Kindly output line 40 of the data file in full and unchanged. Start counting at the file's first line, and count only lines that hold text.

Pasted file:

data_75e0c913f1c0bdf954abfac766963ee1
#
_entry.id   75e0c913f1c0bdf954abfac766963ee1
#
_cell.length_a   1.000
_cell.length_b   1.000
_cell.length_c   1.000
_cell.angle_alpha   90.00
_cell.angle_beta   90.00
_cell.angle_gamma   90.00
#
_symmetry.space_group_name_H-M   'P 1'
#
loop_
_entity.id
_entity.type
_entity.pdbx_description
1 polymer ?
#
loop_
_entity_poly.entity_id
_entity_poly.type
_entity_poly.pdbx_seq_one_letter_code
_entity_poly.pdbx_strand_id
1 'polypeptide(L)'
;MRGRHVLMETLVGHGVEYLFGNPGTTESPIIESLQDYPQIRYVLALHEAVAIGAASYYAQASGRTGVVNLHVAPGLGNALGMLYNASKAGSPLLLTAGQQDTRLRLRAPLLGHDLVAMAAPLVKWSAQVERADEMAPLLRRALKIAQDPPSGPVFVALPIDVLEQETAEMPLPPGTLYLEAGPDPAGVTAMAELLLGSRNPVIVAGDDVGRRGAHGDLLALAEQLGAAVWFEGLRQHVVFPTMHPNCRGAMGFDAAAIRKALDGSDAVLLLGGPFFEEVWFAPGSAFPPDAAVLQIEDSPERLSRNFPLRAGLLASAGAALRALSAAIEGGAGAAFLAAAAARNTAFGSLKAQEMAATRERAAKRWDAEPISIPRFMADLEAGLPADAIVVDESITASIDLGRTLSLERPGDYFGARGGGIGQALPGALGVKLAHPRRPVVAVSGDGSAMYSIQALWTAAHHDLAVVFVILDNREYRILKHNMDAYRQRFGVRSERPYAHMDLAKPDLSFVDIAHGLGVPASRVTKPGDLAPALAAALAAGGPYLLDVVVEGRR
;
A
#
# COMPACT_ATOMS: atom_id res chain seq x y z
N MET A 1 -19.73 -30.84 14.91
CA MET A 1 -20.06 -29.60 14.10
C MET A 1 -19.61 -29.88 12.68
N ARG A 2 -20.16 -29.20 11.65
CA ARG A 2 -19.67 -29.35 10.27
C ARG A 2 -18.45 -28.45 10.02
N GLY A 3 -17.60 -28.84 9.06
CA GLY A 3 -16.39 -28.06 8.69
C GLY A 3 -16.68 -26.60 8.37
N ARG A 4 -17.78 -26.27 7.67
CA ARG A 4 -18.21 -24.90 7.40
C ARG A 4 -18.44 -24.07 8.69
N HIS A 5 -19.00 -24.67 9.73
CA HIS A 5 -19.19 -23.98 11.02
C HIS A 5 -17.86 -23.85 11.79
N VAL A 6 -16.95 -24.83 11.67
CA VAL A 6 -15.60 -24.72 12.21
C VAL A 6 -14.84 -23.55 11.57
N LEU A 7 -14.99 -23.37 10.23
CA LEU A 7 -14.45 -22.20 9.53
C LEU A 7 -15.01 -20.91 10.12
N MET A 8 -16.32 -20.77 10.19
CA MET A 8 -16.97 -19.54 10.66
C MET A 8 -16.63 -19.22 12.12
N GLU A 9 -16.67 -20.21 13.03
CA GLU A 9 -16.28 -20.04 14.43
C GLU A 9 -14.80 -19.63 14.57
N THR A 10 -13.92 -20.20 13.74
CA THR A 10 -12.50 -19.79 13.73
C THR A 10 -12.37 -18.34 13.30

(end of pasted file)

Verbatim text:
N ARG A 4 -17.78 -26.27 7.67